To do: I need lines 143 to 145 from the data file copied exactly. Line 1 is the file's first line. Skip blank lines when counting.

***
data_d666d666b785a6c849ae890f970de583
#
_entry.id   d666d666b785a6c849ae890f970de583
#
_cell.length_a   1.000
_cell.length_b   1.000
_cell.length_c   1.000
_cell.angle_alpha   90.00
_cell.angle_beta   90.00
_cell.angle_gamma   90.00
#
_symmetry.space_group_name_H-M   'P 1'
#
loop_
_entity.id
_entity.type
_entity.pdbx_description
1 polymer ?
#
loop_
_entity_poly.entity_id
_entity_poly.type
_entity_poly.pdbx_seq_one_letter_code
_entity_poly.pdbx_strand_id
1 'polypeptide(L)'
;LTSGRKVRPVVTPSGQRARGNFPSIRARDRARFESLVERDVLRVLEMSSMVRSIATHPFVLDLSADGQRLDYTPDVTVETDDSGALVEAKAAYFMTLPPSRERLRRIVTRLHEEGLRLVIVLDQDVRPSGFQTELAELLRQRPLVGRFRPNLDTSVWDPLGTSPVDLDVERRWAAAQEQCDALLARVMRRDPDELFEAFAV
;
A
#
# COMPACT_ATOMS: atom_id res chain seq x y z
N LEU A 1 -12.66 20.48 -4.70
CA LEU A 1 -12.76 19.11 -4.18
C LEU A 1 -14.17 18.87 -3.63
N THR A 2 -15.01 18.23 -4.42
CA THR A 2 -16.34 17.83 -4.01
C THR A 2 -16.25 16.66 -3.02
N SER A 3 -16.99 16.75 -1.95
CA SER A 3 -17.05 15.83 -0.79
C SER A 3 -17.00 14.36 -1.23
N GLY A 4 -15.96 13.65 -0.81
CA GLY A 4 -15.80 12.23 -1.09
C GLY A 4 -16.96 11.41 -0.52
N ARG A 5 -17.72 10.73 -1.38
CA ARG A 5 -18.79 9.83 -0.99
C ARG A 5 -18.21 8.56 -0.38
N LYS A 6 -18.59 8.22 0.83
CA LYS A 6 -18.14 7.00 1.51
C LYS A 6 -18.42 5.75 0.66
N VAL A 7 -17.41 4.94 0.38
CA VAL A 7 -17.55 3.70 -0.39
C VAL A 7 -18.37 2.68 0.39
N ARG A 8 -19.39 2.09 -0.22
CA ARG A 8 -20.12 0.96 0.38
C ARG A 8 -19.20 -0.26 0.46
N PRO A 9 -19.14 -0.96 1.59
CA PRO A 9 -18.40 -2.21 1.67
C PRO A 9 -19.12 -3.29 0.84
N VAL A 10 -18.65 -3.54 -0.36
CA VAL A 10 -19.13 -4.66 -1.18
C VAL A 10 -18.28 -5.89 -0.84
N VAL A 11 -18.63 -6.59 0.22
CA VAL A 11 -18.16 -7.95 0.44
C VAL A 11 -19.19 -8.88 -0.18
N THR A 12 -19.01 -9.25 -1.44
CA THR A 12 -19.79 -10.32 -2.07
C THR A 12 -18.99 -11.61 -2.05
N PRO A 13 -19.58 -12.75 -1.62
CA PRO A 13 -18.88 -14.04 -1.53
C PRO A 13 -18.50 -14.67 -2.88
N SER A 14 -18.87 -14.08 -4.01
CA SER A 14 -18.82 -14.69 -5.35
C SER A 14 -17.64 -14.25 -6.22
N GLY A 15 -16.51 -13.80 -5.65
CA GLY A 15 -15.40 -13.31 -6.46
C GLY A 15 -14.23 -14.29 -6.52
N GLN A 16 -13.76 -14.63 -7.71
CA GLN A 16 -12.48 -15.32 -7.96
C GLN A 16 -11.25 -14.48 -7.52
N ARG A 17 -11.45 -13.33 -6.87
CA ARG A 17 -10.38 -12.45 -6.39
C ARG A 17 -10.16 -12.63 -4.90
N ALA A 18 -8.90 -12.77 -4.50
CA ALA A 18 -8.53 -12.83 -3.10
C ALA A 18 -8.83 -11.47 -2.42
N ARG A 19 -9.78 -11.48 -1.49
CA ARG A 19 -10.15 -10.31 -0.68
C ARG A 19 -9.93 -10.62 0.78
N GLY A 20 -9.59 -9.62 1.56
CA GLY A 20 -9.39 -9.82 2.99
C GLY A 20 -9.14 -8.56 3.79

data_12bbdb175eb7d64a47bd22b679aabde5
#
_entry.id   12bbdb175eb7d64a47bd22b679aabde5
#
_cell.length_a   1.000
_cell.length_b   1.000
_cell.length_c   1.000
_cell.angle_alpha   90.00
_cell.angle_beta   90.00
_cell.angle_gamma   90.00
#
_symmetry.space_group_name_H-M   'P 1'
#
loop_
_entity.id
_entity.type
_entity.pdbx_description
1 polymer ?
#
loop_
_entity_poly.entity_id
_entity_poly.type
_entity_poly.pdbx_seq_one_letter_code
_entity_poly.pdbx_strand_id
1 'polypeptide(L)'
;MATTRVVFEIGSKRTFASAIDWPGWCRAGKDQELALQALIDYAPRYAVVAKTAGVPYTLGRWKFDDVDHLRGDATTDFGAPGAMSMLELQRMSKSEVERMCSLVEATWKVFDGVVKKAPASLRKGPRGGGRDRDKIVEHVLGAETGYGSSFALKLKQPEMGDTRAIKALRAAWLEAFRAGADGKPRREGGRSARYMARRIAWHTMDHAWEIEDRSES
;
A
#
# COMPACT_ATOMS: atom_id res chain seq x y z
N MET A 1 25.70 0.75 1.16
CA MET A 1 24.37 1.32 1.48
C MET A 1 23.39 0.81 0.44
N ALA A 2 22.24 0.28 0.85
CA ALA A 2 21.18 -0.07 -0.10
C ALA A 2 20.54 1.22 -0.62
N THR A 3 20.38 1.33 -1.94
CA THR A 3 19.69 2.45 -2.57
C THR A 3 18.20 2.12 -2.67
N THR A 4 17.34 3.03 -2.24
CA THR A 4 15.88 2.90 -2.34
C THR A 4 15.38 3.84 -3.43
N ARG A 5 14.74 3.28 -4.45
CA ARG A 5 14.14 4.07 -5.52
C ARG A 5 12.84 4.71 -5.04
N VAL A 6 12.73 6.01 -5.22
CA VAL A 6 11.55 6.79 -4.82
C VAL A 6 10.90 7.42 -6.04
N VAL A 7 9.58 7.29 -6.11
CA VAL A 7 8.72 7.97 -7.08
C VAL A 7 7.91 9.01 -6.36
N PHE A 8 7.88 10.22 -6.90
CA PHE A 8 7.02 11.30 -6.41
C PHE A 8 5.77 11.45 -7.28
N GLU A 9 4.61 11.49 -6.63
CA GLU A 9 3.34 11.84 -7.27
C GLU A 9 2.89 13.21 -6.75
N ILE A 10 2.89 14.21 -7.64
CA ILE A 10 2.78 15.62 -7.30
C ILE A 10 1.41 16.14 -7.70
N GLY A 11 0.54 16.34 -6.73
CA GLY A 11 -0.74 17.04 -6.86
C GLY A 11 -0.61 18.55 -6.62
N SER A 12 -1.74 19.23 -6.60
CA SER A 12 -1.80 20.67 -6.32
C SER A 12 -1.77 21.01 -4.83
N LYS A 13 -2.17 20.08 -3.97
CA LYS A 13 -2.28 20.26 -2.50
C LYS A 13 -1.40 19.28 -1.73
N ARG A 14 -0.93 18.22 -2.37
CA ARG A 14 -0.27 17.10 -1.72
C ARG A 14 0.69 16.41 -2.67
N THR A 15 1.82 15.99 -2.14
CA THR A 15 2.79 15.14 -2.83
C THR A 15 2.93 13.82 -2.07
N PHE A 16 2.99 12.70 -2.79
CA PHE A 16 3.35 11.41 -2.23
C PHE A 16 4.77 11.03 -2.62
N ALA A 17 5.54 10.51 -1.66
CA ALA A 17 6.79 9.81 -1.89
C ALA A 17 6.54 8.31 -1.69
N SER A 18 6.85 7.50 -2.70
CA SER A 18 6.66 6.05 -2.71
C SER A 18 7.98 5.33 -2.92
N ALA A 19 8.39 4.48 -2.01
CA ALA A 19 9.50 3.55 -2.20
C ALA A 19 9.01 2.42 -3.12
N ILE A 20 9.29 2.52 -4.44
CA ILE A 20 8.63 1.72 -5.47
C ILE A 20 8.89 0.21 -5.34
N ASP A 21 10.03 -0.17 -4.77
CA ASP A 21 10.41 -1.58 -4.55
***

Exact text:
CA PHE A 8 7.02 11.30 -6.41
C PHE A 8 5.77 11.45 -7.28
N GLU A 9 4.61 11.49 -6.63